The government said the funds came from the county for fraudulent overtime and work he never conducted.
“Your honor, I plead guilty,” he said to Judge Sharion Aycock.
Chandler, 56, a former state field auditor, faces up to 30 years in prison, $500,000 fine and restitution.
He was released on his personal recognizance.
Prosecutor Charles Spillers outlined Chandler’s illegal acts, including that he stole $50,124 from Panola County using a dummy business to collect late solid-waste fees, claimed $25,920 in overtime fees he wasn’t entitled to and filed fake invoices with the county totaling $33,567 for work that was never done.
These charges are different from those he was accused of as an unindicted co-conspirator in a multi-million-dollar health care fraud involving three others.
He is likely to be the government’s key witness against the trio accused of bribery and kickbacks while they were associated with Tri-Lakes Medical Center in Batesville.
Spillers told Aycock that Chandler has rendered “substantial assistance” to the government in its investigations.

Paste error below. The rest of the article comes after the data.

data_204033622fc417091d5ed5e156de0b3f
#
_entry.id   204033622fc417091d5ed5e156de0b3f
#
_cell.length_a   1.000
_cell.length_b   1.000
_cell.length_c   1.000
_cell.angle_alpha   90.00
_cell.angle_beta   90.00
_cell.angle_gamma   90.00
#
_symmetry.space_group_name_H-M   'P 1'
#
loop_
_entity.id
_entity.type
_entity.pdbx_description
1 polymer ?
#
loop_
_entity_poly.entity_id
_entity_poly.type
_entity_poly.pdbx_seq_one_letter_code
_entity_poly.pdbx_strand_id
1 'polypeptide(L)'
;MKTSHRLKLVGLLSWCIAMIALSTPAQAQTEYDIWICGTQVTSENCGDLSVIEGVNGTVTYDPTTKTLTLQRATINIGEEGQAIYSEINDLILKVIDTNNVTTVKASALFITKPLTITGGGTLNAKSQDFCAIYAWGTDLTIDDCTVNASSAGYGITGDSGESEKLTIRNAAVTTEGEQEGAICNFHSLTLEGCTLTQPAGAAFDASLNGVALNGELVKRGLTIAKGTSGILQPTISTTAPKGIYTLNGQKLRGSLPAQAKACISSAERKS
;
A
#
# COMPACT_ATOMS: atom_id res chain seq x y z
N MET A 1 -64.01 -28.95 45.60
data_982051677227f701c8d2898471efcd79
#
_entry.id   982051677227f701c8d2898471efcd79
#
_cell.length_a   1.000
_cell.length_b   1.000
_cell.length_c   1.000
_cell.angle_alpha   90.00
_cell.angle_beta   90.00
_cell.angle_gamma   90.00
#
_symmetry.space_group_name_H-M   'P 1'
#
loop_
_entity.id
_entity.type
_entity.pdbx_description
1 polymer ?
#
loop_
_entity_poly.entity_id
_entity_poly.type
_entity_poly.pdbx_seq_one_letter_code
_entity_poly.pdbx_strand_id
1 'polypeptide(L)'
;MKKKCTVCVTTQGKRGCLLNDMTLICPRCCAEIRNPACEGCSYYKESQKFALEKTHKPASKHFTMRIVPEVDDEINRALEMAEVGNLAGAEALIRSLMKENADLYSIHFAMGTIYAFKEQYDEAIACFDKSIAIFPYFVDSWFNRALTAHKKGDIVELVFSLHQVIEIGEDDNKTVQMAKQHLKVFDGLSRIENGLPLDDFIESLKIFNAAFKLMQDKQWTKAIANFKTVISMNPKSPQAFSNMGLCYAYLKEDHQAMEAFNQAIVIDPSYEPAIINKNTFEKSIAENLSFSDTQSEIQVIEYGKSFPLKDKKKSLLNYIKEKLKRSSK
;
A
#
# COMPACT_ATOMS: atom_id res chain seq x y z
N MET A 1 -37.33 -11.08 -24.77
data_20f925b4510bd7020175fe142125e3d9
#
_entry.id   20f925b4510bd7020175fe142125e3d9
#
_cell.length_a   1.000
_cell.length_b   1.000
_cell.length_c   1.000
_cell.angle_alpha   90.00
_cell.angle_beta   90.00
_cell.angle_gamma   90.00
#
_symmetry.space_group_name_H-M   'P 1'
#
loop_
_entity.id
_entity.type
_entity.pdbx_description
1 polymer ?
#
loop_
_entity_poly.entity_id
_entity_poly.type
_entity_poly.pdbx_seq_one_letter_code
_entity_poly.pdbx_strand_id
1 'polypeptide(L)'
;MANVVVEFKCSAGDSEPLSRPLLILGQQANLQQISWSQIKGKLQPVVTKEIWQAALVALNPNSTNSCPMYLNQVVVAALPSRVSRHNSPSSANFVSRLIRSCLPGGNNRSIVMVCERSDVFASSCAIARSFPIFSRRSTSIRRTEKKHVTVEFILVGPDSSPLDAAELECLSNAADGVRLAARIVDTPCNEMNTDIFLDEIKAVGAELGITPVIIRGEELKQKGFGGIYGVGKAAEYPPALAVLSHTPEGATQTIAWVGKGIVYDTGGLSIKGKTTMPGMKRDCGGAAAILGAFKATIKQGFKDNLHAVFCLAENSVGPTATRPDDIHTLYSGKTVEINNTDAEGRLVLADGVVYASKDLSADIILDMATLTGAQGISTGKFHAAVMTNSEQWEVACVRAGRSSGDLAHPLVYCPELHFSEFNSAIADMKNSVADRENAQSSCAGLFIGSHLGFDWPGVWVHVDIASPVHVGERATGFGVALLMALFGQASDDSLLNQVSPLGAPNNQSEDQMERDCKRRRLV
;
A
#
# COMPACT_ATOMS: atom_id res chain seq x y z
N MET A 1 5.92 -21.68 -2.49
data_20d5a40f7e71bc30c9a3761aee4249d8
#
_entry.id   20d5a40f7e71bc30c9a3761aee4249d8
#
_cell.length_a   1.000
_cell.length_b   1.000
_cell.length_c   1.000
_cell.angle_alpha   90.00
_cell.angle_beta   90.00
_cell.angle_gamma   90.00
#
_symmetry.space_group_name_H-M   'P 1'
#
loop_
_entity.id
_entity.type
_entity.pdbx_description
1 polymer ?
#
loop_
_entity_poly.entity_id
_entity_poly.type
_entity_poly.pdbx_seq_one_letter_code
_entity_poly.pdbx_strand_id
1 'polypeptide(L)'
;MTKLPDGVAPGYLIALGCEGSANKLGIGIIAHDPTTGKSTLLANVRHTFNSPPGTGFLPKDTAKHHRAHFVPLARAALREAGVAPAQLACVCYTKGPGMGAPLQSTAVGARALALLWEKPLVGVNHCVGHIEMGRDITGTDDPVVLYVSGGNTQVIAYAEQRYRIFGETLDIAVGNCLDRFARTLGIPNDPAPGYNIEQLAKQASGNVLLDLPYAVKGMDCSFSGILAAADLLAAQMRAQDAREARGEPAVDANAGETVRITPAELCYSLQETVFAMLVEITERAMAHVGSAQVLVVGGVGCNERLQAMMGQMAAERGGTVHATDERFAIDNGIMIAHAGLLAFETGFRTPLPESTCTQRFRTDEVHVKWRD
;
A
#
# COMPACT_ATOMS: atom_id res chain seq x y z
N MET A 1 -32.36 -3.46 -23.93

He pleaded guilty to an information, which is a direct criminal charge made by the U.S. Attorney’s Office, rather than a grand-jury issued indictment.
His plea agreement was signed Sept. 30, 2011.
“He understands and agrees to knowingly cooperate with the government,” said his attorney, Hiram Eastland Jr. of Greenwood.
Aycock told him she will not know about possible sentencing guidelines until they are computed later.
Facing trial in 2012 on the health care fraud allegations are Tupelo health care executive Raymond L. Shoemaker, Batesville businessman Earnest Levi “Lee” Garner Jr. and Batesville physician Robert S. Corkern.
Chandler was not accused in the scheme.
He will not be sentenced until after he testifies. He also is likely to expect government support for leniency if his cooperation is significant.